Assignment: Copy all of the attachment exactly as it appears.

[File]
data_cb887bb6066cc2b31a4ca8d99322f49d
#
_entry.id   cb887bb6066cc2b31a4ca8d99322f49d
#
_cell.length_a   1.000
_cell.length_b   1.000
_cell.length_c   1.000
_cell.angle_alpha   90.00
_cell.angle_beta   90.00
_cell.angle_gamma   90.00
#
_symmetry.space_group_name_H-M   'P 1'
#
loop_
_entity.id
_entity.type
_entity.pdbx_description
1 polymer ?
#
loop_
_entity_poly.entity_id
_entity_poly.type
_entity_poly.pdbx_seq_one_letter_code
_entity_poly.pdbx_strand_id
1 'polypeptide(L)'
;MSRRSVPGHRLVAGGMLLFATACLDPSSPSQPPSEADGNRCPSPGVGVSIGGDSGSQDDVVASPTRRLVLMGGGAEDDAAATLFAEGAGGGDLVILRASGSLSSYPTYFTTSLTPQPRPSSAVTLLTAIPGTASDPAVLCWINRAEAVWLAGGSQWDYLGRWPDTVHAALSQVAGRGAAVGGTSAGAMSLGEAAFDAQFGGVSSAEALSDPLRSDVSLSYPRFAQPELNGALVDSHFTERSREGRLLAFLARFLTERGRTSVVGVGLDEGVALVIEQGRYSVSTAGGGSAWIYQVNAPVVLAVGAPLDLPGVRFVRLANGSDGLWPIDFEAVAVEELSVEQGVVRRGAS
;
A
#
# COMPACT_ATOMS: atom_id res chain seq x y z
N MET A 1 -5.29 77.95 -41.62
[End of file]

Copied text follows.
data_cb887bb6066cc2b31a4ca8d99322f49d
#
_entry.id   cb887bb6066cc2b31a4ca8d99322f49d
#
_cell.length_a   1.000
_cell.length_b   1.000
_cell.length_c   1.000
_cell.angle_alpha   90.00
_cell.angle_beta   90.00
_cell.angle_gamma   90.00
#
_symmetry.space_group_name_H-M   'P 1'
#
loop_
_entity.id
_entity.type
_entity.pdbx_description
1 polymer ?
#
loop_
_entity_poly.entity_id
_entity_poly.type
_entity_poly.pdbx_seq_one_letter_code
_entity_poly.pdbx_strand_id
1 'polypeptide(L)'
;MSRRSVPGHRLVAGGMLLFATACLDPSSPSQPPSEADGNRCPSPGVGVSIGGDSGSQDDVVASPTRRLVLMGGGAEDDAAATLFAEGAGGGDLVILRASGSLSSYPTYFTTSLTPQPRPSSAVTLLTAIPGTASDPAVLCWINRAEAVWLAGGSQWDYLGRWPDTVHAALSQVAGRGAAVGGTSAGAMSLGEAAFDAQFGGVSSAEALSDPLRSDVSLSYPRFAQPELNGALVDSHFTERSREGRLLAFLARFLTERGRTSVVGVGLDEGVALVIEQGRYSVSTAGGGSAWIYQVNAPVVLAVGAPLDLPGVRFVRLANGSDGLWPIDFEAVAVEELSVEQGVVRRGAS
;
A
#
# COMPACT_ATOMS: atom_id res chain seq x y z
N MET A 1 -5.29 77.95 -41.62